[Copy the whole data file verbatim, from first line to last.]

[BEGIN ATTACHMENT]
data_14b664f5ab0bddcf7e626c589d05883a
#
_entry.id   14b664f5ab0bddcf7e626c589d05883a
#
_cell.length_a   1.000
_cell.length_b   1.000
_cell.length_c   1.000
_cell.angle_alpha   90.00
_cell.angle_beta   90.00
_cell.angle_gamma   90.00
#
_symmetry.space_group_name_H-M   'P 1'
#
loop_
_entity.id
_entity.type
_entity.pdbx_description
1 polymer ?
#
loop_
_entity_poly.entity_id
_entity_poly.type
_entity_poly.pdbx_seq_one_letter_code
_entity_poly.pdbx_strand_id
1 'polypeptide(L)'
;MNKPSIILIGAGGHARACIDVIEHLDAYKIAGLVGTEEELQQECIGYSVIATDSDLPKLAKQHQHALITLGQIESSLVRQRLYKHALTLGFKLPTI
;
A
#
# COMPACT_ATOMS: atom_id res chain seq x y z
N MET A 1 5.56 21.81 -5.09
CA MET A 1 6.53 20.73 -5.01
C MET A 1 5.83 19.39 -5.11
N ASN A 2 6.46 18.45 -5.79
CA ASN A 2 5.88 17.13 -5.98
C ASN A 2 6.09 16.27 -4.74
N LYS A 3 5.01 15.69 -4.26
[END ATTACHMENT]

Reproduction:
data_14b664f5ab0bddcf7e626c589d05883a
#
_entry.id   14b664f5ab0bddcf7e626c589d05883a
#
_cell.length_a   1.000
_cell.length_b   1.000
_cell.length_c   1.000
_cell.angle_alpha   90.00
_cell.angle_beta   90.00
_cell.angle_gamma   90.00
#
_symmetry.space_group_name_H-M   'P 1'
#
loop_
_entity.id
_entity.type
_entity.pdbx_description
1 polymer ?
#
loop_
_entity_poly.entity_id
_entity_poly.type
_entity_poly.pdbx_seq_one_letter_code
_entity_poly.pdbx_strand_id
1 'polypeptide(L)'
;MNKPSIILIGAGGHARACIDVIEHLDAYKIAGLVGTEEELQQECIGYSVIATDSDLPKLAKQHQHALITLGQIESSLVRQRLYKHALTLGFKLPTI
;
A
#
# COMPACT_ATOMS: atom_id res chain seq x y z
N MET A 1 5.56 21.81 -5.09
CA MET A 1 6.53 20.73 -5.01
C MET A 1 5.83 19.39 -5.11
N ASN A 2 6.46 18.45 -5.79
CA ASN A 2 5.88 17.13 -5.98
C ASN A 2 6.09 16.27 -4.74
N LYS A 3 5.01 15.69 -4.26